The Gerry Weber Open in Halle, Germany, co-functions as the beginning of the 2013 ATP grass-court season and one of four tournaments preceding the year's third Grand Slam event.
Friday's quarterfinal action was headlined by Roger Federer, who is a living legend on the surface and nearly unbeatable as an unprecedented seven-time champion at Wimbledon. He didn't drop a game against Mischa Zverev in a 6-0, 6-0 romp.
Some players have elected to partake in the Aegon Championships in London, which are going on concurrently with this marquee tennis showcase.
Although the tournament in London boasts some star power, Federer wasn't the only big name making headlines in Halle.
Below is a closer look at Federer's dominant form after a disappointing exit at the French Open, as well as the resurgence of Richard Gasquet and Tommy Haas.
Note: Statistics and player information are courtesy of ATPWorldTour.com.
Roger Federer (1)
The immense success Federer has had on grass almost goes without saying, but his opponent was simply outmatched on this occasion.
BBC Sport pointed out just how rare the occasion was for the 17-time Grand Slam winner, despite the fact that he's arguably the greatest player of all time:
It took a mere 39 minutes to defeat Zverev and proved that Federer has bounced back from the straight-sets loss to Jo-Wilfried Tsonga that bounced him from Roland Garros in the quarterfinals.
Federer hasn't encountered too much resistance throughout his first two relatively stress-free and short matches, but Tommy Haas will present a difficult matchup in the semis.
It was Haas who beat Federer in the Gerry Weber Open final last year, notching a sentimental upset victory in his native Germany. Haas also had a solid run in the French Open, eventually bowing out in the quarterfinals just as Federer did, but to world No. 1 Novak Djokovic.
Richard Gasquet (2)
There has never been a question about Gasquet's talent, but a rather unfair cocaine ban kept him out of competitive tennis for over two months back in 2009, and that thwarted his progression.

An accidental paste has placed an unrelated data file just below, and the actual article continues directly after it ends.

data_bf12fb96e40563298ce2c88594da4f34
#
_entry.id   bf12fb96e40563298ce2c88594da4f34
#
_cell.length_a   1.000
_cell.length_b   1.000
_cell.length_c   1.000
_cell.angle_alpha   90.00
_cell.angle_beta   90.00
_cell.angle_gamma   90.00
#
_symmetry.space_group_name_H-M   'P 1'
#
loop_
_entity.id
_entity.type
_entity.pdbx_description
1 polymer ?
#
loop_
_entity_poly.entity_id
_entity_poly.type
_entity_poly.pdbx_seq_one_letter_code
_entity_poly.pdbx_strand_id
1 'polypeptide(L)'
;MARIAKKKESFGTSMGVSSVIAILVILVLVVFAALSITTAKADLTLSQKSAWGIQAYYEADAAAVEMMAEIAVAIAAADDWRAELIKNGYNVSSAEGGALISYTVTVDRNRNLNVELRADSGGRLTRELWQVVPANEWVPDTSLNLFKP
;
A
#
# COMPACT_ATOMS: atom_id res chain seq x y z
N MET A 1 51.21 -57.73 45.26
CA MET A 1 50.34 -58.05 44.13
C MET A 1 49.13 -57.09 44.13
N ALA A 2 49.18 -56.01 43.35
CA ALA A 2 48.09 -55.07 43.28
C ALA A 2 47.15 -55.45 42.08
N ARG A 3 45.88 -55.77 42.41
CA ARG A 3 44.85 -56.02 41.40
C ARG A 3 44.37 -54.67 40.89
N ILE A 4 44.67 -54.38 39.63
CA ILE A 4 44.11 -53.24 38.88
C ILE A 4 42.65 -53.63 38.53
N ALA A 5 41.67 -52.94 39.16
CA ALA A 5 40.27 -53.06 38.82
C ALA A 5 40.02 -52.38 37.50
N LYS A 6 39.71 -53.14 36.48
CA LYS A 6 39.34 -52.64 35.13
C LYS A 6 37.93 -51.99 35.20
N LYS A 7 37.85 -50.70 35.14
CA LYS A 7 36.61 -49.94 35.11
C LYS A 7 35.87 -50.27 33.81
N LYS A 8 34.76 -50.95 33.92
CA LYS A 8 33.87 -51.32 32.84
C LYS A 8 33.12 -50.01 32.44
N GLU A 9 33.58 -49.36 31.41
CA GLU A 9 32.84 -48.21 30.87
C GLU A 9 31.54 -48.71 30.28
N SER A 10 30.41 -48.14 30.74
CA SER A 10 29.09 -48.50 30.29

It knocked Gasquet off course enough to fall as low as 86th in the ATP rankings in March 2010, but he's clearly regained his form in reentering the Top 10.
Gasquet is phenomenally fit and possesses a strong backhand that can frustrate opponents, and Ben Rothenberg of The New York Times pointed out an interesting fact about this year's semifinals in that context:
Florian Mayer is a quirky player who is always dangerous, but it took just one minor slip-up to ultimately cost him Friday's match, which Gasquet won 6-3, 7-6 (4).
The opening set was seized when Gasquet converted his only break point of the match, then proceeded to edge out his talented foe in the tiebreaker.
Tommy Haas (3)
On a day where his compatriots went a combined 0-3, it was the cagey veteran Haas who rose to the challenge against talented Frenchman Gael Monfils, who is attempting to reascend in the ATP rankings after formerly being as high as No. 7.
Haas held his own after dropping a tiebreaker to Monfils, battling back to win the next two sets by a score of 6-3.
The 31-year-old Haas was as high as second in the world during his heyday in 2002, though he never managed to win a Grand Slam title.
Given the multiple future Hall of Famers he has to face today, it's unlikely to happen, but he has a golden opportunity to beat Federer for the second consecutive year in front of a warm home crowd.
From 2010 to 2011, Haas suffered through shoulder and hip injuries that stymied his career, as well as two shoulder surgeries before that in 2003, but he's coming back in a big way in 2013, having already won a singles title in Munich earlier in the year.
Tennis TV captured the passion on display from Haas, who still has something left in the tank and an evident love for the sport:
Another triumph over the likes of "King Roger" would give Haas plenty of momentum to drive forward and continue his success.
If Haas serves as well as he did against Monfils on Friday, in winning 86 percent of his first-serve points, there's reason to believe he could pull off another improbable win.